The New FTC Noncompete Ban Explained: Key Points for Employers

By Jeanette Coleman, SPHR & SHRM-SCP on Apr 25, 2024
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The Federal Trade Commission (FTC) has issued a groundbreaking final rule that will reshape the use of noncompete agreements across the U.S. labor market. As a certified professional employer organization (PEO) serving small and mid-sized business owners in Kansas City and beyond, we are keenly aware of the concerns and challenges the FTC noncompete ban may pose. 

This blog post will explain the details of the FTC's current decision and explore its implications for your business and offer strategic guidance on how to navigate this change effectively.

RELATED: Pregnant Workers' Fairness Act - From Policy to Practice >>

Understanding the Final Rule: FTC Noncompete Ban

Effective 120 days after its publication in the Federal Register, the FTC's final rule prohibits the use of noncompete clauses for most workers, including employees, independent contractors and unpaid workers such as interns and volunteers. 

This policy shift is intended to enhance worker mobility and foster a more dynamic and competitive business environment by preventing the restrictions that noncompete agreements impose on workers’ career movements.

As with any significant regulatory change, the FTC noncompete ban is expected to face legal hurdles. The U.S. Chamber of Commerce has expressed intentions to challenge the rule, arguing that it may overstep the FTC's authority. This anticipated legal battle means that the implementation of the noncompete ban could be delayed as the courts review its legality.

As it stands today, the FTC noncompete ban introduces significant restrictions on the use of noncompete clauses in employment agreements and includes the following:

1. Ban on New Noncompetes

  • Effective date 

The rule prohibits the creation of new noncompete agreements with any workers, including senior executives, once it becomes effective.

  • Legal basis 

Entering into noncompetes with any workers after the effective date is considered an "unfair method of competition," violating Section 5 of the FTC Act.

2. Treatment of Existing Noncompetes

  • Senior executives 

Noncompete agreements that are already in place with senior executives can remain active.

  • Other workers 

For all other workers, existing noncompete agreements will not be enforceable after the rule takes effect.

3. Definition of Senior Executives

  • The rule specifies that "senior executives" are those who earn more than $151,164 annually and hold a policy-making position. This group constitutes less than 1% of the workforce under the scope of the rule.

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The FTC has outlined multiple anticipated benefits stemming from the enforcement of this rule. Here are the top four:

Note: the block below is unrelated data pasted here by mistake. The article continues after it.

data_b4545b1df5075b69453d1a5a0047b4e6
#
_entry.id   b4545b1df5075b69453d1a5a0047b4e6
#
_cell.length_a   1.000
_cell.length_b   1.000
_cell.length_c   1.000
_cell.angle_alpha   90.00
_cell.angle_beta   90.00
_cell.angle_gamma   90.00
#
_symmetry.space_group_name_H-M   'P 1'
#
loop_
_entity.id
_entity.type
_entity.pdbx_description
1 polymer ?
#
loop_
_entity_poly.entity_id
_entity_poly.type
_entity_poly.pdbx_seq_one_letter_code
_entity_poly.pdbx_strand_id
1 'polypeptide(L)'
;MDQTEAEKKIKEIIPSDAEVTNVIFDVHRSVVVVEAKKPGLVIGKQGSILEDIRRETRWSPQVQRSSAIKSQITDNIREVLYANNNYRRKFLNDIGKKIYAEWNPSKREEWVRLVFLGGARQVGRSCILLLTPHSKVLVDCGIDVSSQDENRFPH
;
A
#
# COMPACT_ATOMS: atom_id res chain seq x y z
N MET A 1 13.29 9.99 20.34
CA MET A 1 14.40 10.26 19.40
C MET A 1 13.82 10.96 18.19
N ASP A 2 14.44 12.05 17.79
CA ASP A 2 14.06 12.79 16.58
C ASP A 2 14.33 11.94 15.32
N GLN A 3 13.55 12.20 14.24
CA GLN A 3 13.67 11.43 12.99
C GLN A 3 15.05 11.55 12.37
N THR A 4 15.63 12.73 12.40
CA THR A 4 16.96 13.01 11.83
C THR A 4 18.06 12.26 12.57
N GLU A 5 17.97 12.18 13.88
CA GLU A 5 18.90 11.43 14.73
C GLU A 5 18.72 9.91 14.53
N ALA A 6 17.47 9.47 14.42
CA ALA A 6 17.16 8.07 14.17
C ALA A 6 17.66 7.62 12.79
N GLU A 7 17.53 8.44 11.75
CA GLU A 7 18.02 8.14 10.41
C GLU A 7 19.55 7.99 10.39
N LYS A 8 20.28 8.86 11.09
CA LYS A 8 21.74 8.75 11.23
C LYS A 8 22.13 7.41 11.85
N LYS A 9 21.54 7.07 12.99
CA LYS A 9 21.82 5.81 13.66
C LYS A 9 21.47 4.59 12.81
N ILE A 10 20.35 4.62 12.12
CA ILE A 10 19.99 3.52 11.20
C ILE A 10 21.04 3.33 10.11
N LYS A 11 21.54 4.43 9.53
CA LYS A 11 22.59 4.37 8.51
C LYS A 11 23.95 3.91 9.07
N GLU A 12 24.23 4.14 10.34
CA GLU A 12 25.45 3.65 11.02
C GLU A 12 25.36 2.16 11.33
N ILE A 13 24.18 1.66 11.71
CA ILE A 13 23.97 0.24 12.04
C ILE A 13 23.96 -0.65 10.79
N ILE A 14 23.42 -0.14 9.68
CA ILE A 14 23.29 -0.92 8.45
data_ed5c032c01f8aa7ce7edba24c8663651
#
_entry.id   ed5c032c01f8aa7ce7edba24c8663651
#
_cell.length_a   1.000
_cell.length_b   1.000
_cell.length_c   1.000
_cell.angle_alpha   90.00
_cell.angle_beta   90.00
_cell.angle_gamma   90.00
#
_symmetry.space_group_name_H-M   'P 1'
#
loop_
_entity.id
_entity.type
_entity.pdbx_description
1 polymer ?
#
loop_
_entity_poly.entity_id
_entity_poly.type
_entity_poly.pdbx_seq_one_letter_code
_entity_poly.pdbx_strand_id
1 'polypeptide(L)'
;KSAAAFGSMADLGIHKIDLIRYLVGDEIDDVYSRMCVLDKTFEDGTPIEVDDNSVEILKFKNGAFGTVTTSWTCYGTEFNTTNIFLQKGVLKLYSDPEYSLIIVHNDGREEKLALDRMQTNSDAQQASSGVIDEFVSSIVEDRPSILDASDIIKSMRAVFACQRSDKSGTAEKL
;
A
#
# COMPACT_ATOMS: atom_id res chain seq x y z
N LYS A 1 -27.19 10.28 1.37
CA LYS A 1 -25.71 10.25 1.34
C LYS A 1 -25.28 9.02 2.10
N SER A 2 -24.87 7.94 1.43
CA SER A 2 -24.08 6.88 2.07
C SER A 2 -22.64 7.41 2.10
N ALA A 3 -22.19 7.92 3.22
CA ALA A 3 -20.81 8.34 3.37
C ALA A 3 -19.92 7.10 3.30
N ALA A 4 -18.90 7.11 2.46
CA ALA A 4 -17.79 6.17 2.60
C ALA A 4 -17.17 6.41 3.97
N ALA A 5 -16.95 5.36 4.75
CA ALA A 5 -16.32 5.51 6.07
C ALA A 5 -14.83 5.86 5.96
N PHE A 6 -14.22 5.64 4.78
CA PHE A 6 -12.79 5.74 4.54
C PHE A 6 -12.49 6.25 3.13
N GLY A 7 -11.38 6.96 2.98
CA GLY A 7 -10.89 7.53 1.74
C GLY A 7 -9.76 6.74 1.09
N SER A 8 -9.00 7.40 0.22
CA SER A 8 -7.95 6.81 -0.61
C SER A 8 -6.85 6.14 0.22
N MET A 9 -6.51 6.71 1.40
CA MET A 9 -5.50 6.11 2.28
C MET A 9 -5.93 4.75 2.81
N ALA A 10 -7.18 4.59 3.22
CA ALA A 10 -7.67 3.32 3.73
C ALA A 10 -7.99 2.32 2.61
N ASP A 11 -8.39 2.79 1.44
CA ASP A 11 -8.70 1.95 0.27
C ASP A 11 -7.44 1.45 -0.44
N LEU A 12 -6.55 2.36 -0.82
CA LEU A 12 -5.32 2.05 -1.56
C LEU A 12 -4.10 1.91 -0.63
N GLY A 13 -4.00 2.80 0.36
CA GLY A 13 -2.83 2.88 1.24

Reduced Healthcare Costs

It is estimated that the FTC noncompete ban will reduce spending on physician services by up to $194 billion over the next decade through heightened competition, improved operational efficiency, and decreased legal and administrative costs. 

Here’s a deeper look at how that may be achieved:

  • Increased competition

The ban allows physicians to move freely between employers, which can lead to increased competition among healthcare providers. This competition might pressure healthcare facilities to improve efficiency and innovation, potentially reducing overall costs.

  • Labor market fluidity

With increased job mobility, healthcare facilities may need to offer better conditions, including fair pricing practices, to attract and retain staff. This can indirectly lead to more competitive pricing in services as facilities seek to pass on savings to attract more patients.

  • Reduced administrative and legal costs

Noncompete agreements often lead to legal disputes and administrative burdens associated with enforcing or contesting these clauses. Eliminating these agreements can reduce such costs, potentially lowering overall operational expenses for healthcare providers.

Increased Rate of Business Formations

The annual rate of new business creation is expected to increase by 2.7%, translating to over 8,500 additional new businesses each year.

Enhanced Innovation

The rule is projected to generate between 17,000 and 29,000 additional patents annually for the next ten years. In the first year alone, new patents could increase by 3,000 to 5,000, escalating to between 30,000 and 53,000 by the tenth year—a rise of 11-19% annually.

Boosted Worker Earnings 

Worker wages are projected to rise by $400 to $488 billion over the next decade, with an average annual increase of approximately $524 per worker.

While these projections suggest a boost in economic activity and worker earnings, they also indicate a potential increase in competitive pressures for existing businesses.

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Implications for Business Owners

The immediate effect for business owners, especially in sectors that rely heavily on noncompete clauses to safeguard their business interests, will be significant.